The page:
Use the following command to edit the file:
You’ll be welcomed by a screen that looks something like this:
To begin typing, press I and add as many aliases as possible. Consider the following scenario:
alias runc='gcc main.c -o main' alias hello='echo windowspixel'
Press “Ctrl + c” to quit typing mode.
Type “:wq!” to exit Vim and save the files.
You’re all set! Start typing any of the aliases above after restarting Ubuntu, and it should function perfectly:
How to run graphical user interface apps
Okay, now we know how to use WSL2 to launch command-line apps. But what if we want to use Linux’s graphical user interface? The answer is straightforward: you must first install the GUI application before executing it. After that, you can install any package from the official Ubuntu repositories. As an example, I’ll use Firefox.
WSL’s GUI app support does not give a complete desktop experience. It’s possible that installing desktop-oriented tools or programs won’t work because it is based on Windows.
Get the most up-to-date package information from all the sources available by running the following command:
sudo apt update
Install any updates that are available by running the following command:
To install Firefox, follow these steps:
sudo apt install firefox
To use Firefox, follow these steps:
You’ll see that Firefox isn’t open if you already have it installed on your Windows system. It is due to the fact that you are now using Firefox for Linux rather than Windows. If you’re using Windows 11, you can even launch Firefox for Linux from the start menu. It’ll be in the folder for your distro.
How efficient are Linux GUI applications on Windows 11?
Playing the Linux version of Tux Racer on Windows 11 is geeky and fun, but it’s hardly the most practical use of Microsoft’s virtualization technology. So, are Linux graphical user interface (GUI) programs on Windows 11 genuinely helpful? They are, without a doubt! To begin, not all Linux software is compatible with Windows. While Evolution, Geary, GNOME Web (Epiphany), Vocal, and Rapid Photo Downloader may not have the same widespread appeal as Adobe Creative Suite or Final Cut Pro, they have a following that appreciates the ability to operate them on Windows.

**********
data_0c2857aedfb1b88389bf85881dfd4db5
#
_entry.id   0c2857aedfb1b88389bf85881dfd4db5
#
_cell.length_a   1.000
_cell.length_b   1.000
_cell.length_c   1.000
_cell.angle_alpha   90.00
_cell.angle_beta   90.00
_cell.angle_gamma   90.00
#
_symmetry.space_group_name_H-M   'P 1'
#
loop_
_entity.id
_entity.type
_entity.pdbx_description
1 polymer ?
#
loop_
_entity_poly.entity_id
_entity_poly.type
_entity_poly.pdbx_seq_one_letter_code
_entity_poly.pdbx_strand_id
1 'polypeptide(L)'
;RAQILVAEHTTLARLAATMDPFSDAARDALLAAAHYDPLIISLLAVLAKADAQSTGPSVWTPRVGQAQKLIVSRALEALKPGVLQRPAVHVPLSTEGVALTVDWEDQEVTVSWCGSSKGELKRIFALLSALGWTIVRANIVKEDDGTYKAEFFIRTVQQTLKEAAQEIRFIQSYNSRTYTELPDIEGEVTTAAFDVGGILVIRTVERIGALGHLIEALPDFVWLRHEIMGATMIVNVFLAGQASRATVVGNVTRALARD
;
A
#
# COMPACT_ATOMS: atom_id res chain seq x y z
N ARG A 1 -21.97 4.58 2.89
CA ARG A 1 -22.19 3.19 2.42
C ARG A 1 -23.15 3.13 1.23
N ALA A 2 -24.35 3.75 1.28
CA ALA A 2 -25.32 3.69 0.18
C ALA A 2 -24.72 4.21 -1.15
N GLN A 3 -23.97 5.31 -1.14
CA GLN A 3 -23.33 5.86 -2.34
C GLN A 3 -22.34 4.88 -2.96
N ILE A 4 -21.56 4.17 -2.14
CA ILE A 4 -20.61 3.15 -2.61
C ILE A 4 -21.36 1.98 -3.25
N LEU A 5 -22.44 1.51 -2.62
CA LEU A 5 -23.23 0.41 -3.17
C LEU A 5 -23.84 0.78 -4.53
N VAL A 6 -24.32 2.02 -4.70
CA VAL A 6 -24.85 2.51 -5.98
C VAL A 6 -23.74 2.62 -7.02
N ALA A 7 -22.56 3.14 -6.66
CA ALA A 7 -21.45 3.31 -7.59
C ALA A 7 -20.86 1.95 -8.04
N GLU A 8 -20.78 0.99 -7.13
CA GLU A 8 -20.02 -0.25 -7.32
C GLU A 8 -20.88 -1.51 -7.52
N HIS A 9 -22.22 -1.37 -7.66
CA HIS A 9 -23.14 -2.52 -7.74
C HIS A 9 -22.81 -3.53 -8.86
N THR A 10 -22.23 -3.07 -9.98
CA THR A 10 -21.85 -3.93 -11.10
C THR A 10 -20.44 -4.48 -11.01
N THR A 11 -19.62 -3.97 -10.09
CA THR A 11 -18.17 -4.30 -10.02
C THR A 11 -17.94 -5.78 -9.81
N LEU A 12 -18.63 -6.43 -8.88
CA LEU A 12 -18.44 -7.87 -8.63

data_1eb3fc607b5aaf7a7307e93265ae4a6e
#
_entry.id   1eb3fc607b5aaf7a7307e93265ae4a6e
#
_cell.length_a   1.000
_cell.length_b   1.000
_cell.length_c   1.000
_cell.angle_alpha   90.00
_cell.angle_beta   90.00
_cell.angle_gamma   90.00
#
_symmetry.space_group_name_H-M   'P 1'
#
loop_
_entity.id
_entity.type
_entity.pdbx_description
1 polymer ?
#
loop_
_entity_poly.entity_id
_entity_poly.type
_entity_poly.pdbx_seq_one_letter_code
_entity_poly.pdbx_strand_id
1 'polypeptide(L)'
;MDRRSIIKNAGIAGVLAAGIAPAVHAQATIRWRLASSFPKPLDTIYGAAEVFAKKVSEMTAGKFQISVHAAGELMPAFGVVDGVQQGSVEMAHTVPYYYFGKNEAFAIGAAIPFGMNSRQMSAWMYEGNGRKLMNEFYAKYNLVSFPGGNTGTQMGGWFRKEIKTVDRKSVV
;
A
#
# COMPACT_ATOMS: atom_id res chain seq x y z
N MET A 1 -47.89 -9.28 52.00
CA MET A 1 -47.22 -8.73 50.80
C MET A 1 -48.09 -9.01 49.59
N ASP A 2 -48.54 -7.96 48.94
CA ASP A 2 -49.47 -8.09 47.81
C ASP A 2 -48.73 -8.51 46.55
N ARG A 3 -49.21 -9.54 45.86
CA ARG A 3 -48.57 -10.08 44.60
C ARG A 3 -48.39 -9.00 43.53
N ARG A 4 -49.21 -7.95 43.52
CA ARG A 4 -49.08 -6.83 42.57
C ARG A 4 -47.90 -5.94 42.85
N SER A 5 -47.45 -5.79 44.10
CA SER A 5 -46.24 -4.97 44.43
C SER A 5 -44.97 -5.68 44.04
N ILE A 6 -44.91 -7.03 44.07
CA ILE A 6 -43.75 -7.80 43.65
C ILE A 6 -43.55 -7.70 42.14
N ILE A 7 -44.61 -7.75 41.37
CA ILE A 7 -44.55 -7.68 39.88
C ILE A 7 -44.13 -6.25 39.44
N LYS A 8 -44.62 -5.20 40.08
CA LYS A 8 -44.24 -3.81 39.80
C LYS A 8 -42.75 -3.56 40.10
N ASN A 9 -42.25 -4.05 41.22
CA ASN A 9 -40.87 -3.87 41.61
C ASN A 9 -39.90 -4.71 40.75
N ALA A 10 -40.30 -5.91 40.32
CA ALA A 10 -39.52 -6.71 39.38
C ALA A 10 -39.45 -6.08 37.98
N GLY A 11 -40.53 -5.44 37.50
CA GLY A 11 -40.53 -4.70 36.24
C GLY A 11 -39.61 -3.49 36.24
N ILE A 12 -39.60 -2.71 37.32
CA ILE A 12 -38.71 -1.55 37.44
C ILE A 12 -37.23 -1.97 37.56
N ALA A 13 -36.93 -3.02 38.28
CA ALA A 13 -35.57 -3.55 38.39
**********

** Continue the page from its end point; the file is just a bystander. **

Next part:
WSLg, on the other hand, is a godsend to developers since it allows them to build and test their programs on Linux without having to leave Windows or boot a heavyweight virtual machine. Web developers can quickly install Linux web browsers and test how well their websites display in them.
Last but not least, the current version of WSL is an excellent method to expose someone to the beautiful world of Linux—not only the terminal side of things—thereby encouraging the development of a new generation of Linux developers, administrators, and regular users.
How to use the Windows Subsystem for Linux on Windows 11
Without reinstalling or dual-booting your PC, you may use the Windows Subsystem for Linux on Windows 11 to get full access to Linux apps and services. WSL is the ideal way to run Linux software on a Windows PC, and you can always switch to a different distribution via the Microsoft Store or the new Windows Terminal app if you don’t like the one you’re using.
If you’re new to Windows 11, check out the other optional options, such as running retro games and apps with older.NET Frameworks.
Windows 11 has been officially released, and it comes with a slew of new features. The ability to execute Linux GUI programs using WSL (Windows Subsystem for Linux) version 2 is one of the most impressive features. This functionality was previously only available to Windows Insiders, but it is now open to all users.
WSL is a lightweight virtualization solution that enables the execution of Linux binaries on a Windows machine. WSL was first published in 2016, and its development has continued since then, with the most recent major release, WSL 2, available for Windows 11 Build 22000 and higher.